By Annie Rhoades
A career in education can encompass a variety of jobs including teaching, leadership and even government relations. Alumnus Jason Lewis Walton (BA 96, MEd 99), newly elected head of school for Jackson Preparatory School, can count all three and more.
A native of Hernando, Walton graduated from Hernando High School in 1992 and enrolled at Northwest Community College in the fall as a political science major.
A fourth generation educator, Walton was set on following a different path and making his mark in an alternate field of study.
“I was really trying hard to not be in education,” said Walton. “My family going back four generations has been part of the educational scene in the state, and I was very consciously trying to not do that. But I ended up circling back to it and just loving it.”
Walton transferred to Ole Miss at the start of his junior year in 1994.
“I always knew I was going to be a Rebel,” said Walton. “On Saturdays everybody’s in the Grove. I just really got swept up in the atmosphere that makes everybody enjoy the university so much.”
Walton enjoyed his undergraduate studies and fondly recalls professors that influenced him along the way during his early days at Ole Miss.
“Marvin Overby was part of the political science crowd at that time, and I remember taking Politics of the American South from him in the room at the top of Barnard Observatory,” said Walton. “Hearing him talk about Earl and Merle Black and politics of the American South really opened your eyes to just how big the world is and the things that are interesting in it. Also Dr. Vaughn Grisham, who is a retired sociology professor, was just a very passionate teacher with deep research interest in communities and what makes them work well. It was just a fun scene to be a part of and was everything an undergraduate experience is supposed to be.”
After completing his undergraduate studies in 1996, he decided to pursue a master’s degree in education.
“I got a call from my high school principal, Theron Long (MEd 69), and he knew that I was coming out of undergrad and was looking for a teacher to fill a vacancy in English,” said Walton. “He encouraged me to get certified to teach via the alternate route, and so that’s what I did for the next four years.”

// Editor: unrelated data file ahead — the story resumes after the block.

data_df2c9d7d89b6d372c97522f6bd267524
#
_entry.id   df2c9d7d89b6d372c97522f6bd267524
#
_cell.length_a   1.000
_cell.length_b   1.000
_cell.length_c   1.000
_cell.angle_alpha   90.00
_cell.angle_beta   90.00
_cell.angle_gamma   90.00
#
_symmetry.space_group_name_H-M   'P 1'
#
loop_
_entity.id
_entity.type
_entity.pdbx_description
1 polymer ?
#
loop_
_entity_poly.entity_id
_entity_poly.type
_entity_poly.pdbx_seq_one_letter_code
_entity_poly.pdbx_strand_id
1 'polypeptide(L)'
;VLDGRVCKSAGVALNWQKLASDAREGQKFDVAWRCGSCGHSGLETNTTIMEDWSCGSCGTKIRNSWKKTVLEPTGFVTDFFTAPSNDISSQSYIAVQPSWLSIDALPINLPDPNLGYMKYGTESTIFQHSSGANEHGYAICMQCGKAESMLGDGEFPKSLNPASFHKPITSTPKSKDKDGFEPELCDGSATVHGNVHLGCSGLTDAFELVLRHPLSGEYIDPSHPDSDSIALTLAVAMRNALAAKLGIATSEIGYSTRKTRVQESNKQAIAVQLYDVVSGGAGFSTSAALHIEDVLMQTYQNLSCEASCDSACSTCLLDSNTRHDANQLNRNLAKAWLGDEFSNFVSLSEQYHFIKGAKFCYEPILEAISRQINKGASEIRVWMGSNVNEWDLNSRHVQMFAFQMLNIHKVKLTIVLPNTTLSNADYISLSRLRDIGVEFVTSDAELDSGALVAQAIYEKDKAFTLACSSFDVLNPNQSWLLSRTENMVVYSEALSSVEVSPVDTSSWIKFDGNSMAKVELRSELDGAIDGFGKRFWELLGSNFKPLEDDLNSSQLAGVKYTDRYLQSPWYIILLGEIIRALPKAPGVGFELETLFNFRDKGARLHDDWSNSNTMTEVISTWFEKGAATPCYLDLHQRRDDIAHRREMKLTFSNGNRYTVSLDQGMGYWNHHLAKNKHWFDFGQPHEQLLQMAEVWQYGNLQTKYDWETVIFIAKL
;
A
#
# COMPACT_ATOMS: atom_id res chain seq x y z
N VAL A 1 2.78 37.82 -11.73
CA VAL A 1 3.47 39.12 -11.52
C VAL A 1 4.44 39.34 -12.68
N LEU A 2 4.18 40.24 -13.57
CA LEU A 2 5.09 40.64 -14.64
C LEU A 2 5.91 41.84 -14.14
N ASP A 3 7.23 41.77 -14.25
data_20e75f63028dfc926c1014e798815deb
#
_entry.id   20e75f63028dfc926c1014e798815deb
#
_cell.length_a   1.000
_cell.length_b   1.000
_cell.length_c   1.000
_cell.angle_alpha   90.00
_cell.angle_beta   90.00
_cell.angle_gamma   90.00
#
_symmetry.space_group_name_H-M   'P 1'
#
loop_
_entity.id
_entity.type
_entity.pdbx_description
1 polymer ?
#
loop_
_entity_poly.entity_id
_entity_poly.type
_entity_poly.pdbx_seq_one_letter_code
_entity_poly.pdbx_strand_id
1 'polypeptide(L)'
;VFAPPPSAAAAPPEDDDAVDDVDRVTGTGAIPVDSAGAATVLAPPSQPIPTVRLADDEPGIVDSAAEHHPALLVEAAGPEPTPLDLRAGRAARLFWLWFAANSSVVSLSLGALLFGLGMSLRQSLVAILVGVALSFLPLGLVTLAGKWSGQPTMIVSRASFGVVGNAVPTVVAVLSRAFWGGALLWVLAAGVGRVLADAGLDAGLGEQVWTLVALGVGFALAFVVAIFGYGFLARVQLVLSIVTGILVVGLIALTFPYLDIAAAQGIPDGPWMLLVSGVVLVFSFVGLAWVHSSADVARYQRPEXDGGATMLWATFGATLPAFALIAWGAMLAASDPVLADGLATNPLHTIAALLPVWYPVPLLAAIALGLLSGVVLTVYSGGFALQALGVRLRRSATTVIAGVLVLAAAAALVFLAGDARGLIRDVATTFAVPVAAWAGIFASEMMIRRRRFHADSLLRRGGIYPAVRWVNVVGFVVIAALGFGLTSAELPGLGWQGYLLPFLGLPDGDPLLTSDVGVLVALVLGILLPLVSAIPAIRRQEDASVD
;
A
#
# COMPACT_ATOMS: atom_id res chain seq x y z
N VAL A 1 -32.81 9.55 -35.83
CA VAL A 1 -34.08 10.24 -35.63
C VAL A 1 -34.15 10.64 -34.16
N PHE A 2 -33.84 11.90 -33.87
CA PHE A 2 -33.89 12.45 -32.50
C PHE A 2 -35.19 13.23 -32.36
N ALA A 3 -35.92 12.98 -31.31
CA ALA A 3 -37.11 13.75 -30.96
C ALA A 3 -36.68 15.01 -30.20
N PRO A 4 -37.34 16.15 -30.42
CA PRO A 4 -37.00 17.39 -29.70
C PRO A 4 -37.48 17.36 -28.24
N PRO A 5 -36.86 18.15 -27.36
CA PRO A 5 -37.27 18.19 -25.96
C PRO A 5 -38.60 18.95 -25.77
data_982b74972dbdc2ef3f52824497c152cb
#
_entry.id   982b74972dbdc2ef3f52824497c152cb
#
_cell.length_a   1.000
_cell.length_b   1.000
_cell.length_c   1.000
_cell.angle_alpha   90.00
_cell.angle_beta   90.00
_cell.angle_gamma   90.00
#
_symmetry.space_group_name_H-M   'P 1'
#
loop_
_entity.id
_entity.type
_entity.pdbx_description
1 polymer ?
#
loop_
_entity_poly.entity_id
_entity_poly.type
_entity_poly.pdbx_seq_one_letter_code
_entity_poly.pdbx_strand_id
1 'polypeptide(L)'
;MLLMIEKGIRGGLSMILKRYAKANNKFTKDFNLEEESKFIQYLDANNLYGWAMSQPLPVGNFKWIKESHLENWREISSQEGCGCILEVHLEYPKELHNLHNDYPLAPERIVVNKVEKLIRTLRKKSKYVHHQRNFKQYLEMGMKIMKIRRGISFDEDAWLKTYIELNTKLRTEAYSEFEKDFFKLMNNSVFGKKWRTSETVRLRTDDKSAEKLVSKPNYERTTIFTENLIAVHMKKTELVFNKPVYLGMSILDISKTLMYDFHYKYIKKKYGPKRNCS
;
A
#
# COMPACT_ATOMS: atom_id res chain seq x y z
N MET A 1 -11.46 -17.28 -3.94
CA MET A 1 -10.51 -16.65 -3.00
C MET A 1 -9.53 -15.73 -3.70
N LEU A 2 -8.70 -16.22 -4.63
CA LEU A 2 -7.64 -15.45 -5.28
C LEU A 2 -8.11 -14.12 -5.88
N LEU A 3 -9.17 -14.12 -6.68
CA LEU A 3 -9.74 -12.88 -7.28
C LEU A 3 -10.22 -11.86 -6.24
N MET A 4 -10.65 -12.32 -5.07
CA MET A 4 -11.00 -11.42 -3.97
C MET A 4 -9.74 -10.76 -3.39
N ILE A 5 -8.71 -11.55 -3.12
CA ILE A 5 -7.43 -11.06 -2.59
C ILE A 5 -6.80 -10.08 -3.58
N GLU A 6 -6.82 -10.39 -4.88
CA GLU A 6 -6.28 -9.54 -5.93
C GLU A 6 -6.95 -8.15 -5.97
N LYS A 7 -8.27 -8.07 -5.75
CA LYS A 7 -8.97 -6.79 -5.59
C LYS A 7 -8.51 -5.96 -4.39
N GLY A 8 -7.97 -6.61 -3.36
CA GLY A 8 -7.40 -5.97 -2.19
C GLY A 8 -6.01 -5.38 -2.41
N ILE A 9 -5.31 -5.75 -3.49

The masters program, designed for mid-career professionals who were aspiring principals, allowed Walton to teach within the Desoto County School System while completing his degree.
After receiving his master’s degree in 1999, Walton decided to further his education and enrolled at Vanderbilt University in the fall of 2000 to pursue a doctoral degree.
“I started as a part-time student and got the attention of the then department chair, James Guthrie, who invited me to become a full-time student. So I relocated to Nashville.”
During his time at Vanderbilt, Walton became involved in state government relations, serving as assistant director to the Office of Research and Accountability for the State of Tennessee by providing nonpartisan, objective analysis of education policy issues for the Comptroller, Tennessee General Assembly, other state agencies and the public.
While the position provided invaluable experience, Walton was soon offered a job at Lynn University in Boca Raton, Fla., that was too good to pass up.
“I was recruited to Lynn by a fellow classmate at Vanderbilt who was being groomed to be the president there,” said Walton. “He asked if I would be his chief of staff. After asking two or three times I said, ‘I tell you what I’ll get on a plane and come look at it.’”
A K-12 professional by training, Walton initially didn’t see a life for himself in a university setting.
“I got down there and saw how beautiful it was and thought I can settle into this,” Walton laughed.
He began at Lynn as director of strategic initiatives in 2005 and quickly moved up to chief of staff in 2006.
After eight years with the university, Walton began looking for something new.
“I had pretty much done everything I had come to Lynn to do, and I was looking around for what was next,” said Walton. “I was a K-12 guy who ended up in higher education, so I started looking at opportunities in K-12 and opportunities to come back home to Mississippi – to contribute to the place where I was raised.”
Early in his search, he learned about the position at Jackson Preparatory School.
“I learned they were searching for a head of school and put in a letter expressing my interest,” said Walton. “I kept making my way forward in the process and eventually received the offer. It’s all very exciting, and my wife and I are just over the moon to be coming home in July.”
Walton eagerly awaits settling into his new position as head of school and the opportunity to make a long-term contribution to the institution.
“I had an amazing opportunity very early in my career to serve as chief of staff at a university,” said Walton. “I’m almost positive I didn’t deserve it, so I tried to run out the door and earn it everyday. The opportunity to serve in leadership at a young age has been a big advantage. I’m grateful and humbled for the opportunity to come back home to Mississippi and be at a place with a stellar reputation like Jackson Prep.”